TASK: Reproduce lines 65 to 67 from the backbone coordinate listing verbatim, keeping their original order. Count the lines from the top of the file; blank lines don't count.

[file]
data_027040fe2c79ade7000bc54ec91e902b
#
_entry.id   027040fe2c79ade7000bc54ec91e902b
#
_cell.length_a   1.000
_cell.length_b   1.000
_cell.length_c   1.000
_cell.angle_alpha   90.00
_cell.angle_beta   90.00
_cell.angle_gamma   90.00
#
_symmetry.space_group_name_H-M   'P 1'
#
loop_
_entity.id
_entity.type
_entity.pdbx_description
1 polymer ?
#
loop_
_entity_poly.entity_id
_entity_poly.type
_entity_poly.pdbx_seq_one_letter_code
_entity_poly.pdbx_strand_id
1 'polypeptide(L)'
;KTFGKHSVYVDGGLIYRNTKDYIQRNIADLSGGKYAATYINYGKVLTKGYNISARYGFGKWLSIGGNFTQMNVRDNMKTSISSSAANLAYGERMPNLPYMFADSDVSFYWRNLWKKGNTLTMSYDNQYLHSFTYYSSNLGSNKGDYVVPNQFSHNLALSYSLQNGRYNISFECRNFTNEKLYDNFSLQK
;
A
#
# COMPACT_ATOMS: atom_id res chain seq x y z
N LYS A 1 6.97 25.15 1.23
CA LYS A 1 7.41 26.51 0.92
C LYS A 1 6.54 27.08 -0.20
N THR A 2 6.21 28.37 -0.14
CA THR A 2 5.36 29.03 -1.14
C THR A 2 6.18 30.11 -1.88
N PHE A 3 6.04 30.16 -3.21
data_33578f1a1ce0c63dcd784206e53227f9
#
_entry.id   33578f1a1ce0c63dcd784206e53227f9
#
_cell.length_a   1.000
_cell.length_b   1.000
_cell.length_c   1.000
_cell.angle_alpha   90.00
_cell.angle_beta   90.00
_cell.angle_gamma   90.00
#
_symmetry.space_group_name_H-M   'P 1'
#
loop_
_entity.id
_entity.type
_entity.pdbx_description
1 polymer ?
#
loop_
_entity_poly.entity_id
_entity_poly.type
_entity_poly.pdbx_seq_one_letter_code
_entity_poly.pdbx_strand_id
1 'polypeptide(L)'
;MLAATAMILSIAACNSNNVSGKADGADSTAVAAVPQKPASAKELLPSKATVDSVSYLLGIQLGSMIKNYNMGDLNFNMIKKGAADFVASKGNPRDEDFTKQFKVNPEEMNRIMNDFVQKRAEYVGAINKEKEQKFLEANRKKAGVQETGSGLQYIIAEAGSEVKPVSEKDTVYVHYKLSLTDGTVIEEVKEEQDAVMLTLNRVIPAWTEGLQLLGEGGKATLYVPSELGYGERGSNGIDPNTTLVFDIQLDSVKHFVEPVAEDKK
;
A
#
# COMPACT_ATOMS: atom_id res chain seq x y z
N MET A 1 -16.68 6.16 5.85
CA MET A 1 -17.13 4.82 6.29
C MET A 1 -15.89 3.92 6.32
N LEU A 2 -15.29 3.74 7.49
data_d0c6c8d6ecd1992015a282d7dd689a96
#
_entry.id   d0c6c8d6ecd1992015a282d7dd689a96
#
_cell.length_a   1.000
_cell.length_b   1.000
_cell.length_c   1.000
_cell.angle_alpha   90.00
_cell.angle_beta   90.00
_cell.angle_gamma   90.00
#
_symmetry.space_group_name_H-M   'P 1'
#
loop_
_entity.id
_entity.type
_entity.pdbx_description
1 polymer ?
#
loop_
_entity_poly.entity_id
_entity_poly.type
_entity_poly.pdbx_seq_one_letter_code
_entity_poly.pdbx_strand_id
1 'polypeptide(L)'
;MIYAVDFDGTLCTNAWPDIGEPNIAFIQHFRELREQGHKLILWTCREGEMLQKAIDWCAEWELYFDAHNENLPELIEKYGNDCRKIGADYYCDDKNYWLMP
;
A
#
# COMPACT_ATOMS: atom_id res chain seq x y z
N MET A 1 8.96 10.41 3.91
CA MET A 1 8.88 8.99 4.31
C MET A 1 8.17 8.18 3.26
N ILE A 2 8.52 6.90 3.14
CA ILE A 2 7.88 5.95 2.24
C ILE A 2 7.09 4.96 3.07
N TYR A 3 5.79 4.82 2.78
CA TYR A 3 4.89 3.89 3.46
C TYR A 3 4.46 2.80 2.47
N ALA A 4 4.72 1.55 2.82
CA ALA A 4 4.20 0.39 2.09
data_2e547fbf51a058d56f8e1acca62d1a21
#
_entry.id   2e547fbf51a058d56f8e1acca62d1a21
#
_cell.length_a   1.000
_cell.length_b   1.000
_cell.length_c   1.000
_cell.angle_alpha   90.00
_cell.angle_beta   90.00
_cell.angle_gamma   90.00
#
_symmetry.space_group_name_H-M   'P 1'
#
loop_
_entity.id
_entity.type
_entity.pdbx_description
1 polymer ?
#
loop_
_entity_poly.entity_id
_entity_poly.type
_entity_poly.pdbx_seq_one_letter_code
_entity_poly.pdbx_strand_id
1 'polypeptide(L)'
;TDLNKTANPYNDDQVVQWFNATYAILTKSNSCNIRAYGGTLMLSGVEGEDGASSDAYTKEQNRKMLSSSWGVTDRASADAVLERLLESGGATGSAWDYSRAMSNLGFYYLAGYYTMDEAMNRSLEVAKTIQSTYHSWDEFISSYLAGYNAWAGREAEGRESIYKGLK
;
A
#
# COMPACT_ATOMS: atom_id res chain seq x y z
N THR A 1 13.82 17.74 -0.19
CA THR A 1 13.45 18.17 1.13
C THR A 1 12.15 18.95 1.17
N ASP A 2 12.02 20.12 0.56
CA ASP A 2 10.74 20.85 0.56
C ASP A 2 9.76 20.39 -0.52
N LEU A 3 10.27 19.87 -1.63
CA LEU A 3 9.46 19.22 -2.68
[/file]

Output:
A
#
# COMPACT_ATOMS: atom_id res chain seq x y z